Stressing yourself out due to trying to perform extra acts of worship is not healthy, and you may end up hating it. The hadith concludes saying, “Someone who is off by himself neither travels any distance nor keeps any riding mount on its legs!” That is to say that it is not something that one can maintain on a regular basis. Worship is not about competing with others or even competing with oneself—it is exactly as it reads: worship. Worship means expressing one’s love, need, fear, and hope towards the greatest being in existence and the most important thing in one’s life. When this becomes one’s impetus, the process becomes moderate automatically.

Waki quotes another hadith to the same effect: 

“Adhere to a moderate way.  No one makes things too intense for themselves in their religion save that it will overthrow them.”

And yet another, 

“Let each of you only do the amount of worship that he is actually able to do. 

Not one of you has any idea when he will die.”

Be Gentle to Yourself

Waki closes the chapter with a very interesting hadith: 

“Allah is gentle and He loves gentleness. He gives when it is applied that which He does not give when violence is applied.”

It is interesting that he mentions this hadith because one would normally associate gentleness and violence with the way in which one should or should not deal with other people. But one can actually be gentle or violent with oneself: one can proceed on the path of change with wisdom, moderation, pragmatism, and determination; or one can try to make oneself a victim by punishing oneself with guilt and unbalanced moral judgments or try to quixotically “go where no man has gone before” in terms of acts of worship and end up exhausting oneself physically and spiritually before any personal change can actually happen.

One can try to make oneself a victim by punishing oneself with guilt and unbalanced moral judgments.

To illustrate this point, let us listen to how Bakr al-Muzani (d. 108 AH) explained Abu Bakr al-Siddiq’s high spiritual state. He said, “Abu Bakr did not outdo them in fasting or prayer. Rather, it was just something that settled firmly in his heart.” So it wasn’t about what he did—it was about the way he was. This “way” naturally caused him to fulfill his religious obligations and to strive toward extra deeds, but always within the bounds of moderation and balance.

About the Author

Ustadh Farid Dingle has completed extensive years of study in the sciences of the Arabic language and the various Islamic Sciences. During his studies, he also earned a CIFE Certificate in Islamic Finance. Over the years he has developed a masterful ability to crafts lessons that help non-Arabic speakers gain a deep understanding of the language. He currently teaches courses in the Arabic Language which can be found here. 

The corresponding podcast is due for release soon.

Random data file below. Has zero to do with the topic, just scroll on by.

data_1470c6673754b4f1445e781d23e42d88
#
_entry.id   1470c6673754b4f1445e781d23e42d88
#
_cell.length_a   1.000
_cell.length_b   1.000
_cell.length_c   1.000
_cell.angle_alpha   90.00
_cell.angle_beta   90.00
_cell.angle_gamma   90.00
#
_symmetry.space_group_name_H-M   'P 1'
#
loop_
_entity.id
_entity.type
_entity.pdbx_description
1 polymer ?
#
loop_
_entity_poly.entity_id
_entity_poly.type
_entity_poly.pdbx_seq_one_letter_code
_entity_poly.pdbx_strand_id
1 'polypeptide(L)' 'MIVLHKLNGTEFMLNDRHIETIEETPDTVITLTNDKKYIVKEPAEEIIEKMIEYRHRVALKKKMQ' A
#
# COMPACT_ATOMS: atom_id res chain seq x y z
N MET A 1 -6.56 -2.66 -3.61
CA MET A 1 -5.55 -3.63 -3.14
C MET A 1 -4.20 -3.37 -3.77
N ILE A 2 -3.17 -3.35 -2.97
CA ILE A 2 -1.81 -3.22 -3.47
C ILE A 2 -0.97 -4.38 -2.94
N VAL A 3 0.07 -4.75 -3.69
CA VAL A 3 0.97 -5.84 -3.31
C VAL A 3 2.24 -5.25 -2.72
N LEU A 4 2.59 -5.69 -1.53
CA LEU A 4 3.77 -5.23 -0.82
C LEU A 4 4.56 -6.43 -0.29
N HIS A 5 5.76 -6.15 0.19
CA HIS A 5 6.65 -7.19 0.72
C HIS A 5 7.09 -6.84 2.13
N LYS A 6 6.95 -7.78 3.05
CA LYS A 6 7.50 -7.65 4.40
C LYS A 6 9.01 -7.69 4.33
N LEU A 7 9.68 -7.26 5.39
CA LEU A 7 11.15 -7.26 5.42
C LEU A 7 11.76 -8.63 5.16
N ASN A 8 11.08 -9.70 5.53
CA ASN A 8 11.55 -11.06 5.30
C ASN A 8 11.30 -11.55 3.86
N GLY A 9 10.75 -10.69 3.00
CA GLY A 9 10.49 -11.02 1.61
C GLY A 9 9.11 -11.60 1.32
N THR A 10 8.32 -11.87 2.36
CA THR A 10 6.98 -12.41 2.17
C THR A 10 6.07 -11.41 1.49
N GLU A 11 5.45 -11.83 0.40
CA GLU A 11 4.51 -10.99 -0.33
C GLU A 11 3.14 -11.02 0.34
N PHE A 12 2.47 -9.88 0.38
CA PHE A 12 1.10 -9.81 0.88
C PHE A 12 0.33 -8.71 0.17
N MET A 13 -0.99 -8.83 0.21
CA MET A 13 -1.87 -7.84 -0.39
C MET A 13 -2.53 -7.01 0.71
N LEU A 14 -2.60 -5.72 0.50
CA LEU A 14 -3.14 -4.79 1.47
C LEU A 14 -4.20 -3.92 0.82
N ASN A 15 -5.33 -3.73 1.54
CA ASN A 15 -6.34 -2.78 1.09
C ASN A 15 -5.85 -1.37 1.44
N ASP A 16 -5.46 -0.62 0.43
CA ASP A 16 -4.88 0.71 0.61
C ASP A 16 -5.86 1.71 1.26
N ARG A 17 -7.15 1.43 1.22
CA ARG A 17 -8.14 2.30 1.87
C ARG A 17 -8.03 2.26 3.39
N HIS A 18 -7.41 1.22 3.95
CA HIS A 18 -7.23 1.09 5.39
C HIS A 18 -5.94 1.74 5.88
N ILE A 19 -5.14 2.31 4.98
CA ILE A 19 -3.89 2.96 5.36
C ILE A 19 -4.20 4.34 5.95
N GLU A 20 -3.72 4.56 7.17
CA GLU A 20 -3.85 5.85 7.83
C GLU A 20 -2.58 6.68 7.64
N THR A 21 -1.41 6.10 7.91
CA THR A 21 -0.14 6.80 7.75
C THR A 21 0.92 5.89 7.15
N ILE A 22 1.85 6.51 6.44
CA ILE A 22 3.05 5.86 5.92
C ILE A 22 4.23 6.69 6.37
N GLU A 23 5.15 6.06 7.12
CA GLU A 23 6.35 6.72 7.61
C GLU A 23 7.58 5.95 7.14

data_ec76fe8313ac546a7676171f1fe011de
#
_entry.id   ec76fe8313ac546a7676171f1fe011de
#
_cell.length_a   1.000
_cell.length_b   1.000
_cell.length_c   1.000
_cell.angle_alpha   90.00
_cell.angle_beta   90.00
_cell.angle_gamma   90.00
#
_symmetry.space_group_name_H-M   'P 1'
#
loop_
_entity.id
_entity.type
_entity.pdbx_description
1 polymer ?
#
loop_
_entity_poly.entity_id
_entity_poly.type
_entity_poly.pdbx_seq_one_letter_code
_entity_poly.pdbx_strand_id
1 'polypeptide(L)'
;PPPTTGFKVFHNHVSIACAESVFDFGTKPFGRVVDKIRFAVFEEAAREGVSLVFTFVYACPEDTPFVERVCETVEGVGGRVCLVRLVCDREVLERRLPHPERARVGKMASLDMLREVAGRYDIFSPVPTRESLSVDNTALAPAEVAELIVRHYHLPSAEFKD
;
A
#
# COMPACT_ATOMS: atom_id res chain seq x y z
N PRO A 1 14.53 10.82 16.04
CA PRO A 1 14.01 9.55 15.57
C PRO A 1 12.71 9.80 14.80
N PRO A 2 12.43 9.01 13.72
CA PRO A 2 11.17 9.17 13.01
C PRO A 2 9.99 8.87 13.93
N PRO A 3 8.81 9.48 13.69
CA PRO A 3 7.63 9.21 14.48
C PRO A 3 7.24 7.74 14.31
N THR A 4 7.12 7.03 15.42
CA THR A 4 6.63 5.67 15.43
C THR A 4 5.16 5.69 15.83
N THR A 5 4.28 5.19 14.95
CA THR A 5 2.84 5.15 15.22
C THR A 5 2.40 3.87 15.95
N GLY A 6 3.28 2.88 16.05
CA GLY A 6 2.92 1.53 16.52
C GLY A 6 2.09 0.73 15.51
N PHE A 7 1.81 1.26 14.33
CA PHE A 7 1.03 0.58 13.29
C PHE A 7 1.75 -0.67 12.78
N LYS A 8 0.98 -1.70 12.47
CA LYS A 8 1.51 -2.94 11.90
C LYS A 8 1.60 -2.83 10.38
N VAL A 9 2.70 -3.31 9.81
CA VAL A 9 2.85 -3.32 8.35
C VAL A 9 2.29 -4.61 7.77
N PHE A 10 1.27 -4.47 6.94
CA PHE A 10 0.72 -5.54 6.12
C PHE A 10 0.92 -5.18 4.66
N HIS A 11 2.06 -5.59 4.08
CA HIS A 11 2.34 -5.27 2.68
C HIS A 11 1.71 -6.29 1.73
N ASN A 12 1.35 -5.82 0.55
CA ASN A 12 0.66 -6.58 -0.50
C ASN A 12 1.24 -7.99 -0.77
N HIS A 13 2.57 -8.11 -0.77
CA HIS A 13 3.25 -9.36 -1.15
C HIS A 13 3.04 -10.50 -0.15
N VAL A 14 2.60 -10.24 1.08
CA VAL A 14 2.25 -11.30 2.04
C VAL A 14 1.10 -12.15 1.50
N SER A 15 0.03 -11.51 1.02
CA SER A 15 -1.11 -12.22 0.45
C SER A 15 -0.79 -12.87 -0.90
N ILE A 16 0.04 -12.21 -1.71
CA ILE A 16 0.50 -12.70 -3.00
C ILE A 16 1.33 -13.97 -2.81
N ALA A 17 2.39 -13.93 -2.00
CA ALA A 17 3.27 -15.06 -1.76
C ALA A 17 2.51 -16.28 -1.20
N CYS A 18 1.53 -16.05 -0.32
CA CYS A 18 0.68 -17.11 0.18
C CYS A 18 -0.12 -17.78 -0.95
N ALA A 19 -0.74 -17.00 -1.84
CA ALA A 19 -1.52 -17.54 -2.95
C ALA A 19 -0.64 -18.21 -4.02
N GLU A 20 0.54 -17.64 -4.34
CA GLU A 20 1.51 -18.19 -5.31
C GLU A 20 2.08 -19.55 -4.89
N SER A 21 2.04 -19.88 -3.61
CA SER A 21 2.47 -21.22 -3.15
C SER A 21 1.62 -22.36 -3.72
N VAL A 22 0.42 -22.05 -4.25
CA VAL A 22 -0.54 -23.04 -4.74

How to Have Spiritual Openings and See With the Light of Faith

Some Counsel of Imam Shafi’i and Its Explanation


by Shaykh Faraz Rabbani


In the Name of Allah, the Merciful and Compassionate


Imam Shafi’i said,


“Whoever would love for Allah to open their heart, or to illuminate their gaze, should:

(1) leave excessive talking regarding things that don’t concern them;

(2) keep away from sins; and 

(3) have between them and Allah some carefully hidden good deeds.


If they do this, Allah will grant them openings of Knowledge that will busy them from all other.” [Bayhaqi, Manaqib al-Shafi’i, 1.22]


Brief Explanation:


One. ‘Would love’

Love (hubb) returns to two meanings: (a) strong inclination (al-mayl) and (b) preference (ithar). True love has both a strong inclination to Allah, and preferring what is pleasing to Allah over what is pleasing to one’s self.


Two. ‘To open their heart’

Opening of the heart (fath) is for the heart to become alive with the meanings of faith (iman), so that their faith is not merely a rational acceptance, but consciousness that moves their thoughts and actions.


Three. ‘Illuminate their gaze’

This refers to seeing – with the eye of their heart (basira) – everything being from Allah Most High.


Four. ‘Leaving excessive talking’

The Messenger of Allah (peace and blessings be upon him) said, “Whoever believes in Allah and the Last Day should say the good or remain silent.” [Bukhari and Muslim]


Five. ‘Things that don’t concern them’

The Messenger of Allah (peace & blessings be upon him) said, “From the excellence of a person’s Islam is leaving all that doesn’t concern them.” [Tirmidhi]


What concerns, or should concern one, is anything that has worldly or next-worldly benefit, whether for oneself or others, in a manner pleasing to Allah. [Ibn Allan, and others]


Six. ‘Keep away from sins’

Sins pollute one’s state, stain the heart, distance one from Allah and weaken the light of faith.